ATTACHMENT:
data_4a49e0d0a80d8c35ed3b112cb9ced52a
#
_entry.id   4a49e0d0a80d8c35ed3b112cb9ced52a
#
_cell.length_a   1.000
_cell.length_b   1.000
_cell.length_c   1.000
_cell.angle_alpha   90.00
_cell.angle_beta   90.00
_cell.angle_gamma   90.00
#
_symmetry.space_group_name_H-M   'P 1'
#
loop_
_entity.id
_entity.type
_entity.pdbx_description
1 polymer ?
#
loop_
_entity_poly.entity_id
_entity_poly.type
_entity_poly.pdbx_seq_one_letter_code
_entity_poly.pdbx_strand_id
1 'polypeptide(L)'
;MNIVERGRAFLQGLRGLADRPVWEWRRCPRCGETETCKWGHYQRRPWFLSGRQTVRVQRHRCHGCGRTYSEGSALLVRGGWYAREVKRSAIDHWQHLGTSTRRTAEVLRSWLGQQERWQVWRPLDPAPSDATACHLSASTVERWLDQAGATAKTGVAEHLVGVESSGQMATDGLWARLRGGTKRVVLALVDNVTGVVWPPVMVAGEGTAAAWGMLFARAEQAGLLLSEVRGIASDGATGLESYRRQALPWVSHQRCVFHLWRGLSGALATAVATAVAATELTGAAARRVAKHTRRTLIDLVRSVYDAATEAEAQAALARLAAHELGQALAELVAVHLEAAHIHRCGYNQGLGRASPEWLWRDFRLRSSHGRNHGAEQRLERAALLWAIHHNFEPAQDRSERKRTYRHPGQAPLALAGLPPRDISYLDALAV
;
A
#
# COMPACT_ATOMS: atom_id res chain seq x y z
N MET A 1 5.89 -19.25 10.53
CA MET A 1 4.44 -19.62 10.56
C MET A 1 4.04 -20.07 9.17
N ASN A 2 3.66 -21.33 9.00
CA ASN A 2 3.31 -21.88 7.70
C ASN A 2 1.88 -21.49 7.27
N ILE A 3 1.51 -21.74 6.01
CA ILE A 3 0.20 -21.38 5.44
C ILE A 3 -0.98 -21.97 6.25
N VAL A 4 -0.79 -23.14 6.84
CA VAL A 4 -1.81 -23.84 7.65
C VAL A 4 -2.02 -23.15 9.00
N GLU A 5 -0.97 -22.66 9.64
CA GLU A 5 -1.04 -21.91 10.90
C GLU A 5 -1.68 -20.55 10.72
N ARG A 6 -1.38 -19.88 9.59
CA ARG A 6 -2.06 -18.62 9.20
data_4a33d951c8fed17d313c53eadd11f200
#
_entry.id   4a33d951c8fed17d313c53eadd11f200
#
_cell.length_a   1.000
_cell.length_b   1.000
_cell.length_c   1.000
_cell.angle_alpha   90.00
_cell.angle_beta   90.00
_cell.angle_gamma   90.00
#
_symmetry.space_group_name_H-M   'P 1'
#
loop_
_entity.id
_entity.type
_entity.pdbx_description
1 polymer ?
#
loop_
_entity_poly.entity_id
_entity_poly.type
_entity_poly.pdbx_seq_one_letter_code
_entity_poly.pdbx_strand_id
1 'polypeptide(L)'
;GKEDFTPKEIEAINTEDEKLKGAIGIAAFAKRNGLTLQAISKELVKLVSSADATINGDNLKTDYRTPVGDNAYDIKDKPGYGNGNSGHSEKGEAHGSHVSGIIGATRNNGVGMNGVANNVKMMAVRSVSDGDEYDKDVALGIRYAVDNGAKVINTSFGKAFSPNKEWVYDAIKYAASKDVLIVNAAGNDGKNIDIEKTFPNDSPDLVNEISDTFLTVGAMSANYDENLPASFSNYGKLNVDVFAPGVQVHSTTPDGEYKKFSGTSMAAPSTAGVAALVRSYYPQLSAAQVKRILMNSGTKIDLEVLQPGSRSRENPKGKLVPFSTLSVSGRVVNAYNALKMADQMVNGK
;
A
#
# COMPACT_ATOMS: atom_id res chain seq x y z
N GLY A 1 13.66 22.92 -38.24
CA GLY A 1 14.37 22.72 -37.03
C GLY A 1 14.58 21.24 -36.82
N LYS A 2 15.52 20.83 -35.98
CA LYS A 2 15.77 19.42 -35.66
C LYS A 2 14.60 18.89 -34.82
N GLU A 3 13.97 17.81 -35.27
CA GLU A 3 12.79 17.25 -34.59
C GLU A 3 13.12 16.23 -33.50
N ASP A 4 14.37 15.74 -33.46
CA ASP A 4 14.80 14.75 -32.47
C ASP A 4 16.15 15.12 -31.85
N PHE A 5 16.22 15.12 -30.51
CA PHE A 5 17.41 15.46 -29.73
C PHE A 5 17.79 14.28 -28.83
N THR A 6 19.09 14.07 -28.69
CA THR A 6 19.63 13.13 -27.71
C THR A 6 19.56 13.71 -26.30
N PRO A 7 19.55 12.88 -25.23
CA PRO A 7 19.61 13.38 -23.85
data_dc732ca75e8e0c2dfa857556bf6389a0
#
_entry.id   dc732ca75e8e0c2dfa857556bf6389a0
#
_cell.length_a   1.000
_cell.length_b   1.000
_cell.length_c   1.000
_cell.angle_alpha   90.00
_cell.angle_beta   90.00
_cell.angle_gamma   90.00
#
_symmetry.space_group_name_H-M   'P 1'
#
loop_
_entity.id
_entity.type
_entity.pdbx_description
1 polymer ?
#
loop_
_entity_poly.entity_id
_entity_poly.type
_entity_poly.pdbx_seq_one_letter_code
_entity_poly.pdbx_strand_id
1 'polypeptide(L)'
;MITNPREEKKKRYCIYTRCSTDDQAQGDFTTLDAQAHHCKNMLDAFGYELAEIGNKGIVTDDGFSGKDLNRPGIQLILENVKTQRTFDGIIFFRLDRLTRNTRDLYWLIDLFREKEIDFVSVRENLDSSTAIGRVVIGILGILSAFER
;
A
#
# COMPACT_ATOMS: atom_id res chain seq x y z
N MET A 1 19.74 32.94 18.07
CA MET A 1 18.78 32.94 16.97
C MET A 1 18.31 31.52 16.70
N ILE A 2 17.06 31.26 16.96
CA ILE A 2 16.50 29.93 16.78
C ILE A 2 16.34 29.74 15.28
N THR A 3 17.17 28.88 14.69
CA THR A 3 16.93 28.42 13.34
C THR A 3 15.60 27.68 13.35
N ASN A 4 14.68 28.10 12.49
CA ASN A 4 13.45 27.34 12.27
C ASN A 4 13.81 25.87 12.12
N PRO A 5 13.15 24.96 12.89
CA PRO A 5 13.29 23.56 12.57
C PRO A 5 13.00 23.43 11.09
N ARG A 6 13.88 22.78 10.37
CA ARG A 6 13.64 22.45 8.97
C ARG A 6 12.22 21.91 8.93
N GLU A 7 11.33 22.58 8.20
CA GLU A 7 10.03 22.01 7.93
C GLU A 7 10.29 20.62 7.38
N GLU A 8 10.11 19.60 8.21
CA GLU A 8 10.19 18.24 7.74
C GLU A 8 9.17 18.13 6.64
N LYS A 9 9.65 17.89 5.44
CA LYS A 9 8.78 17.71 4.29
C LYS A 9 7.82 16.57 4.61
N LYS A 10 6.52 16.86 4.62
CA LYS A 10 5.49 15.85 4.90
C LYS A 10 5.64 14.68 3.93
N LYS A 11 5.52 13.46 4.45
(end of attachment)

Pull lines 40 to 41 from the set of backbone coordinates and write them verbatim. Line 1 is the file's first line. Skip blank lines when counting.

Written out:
N VAL A 4 -0.79 -23.14 6.84
CA VAL A 4 -1.81 -23.84 7.65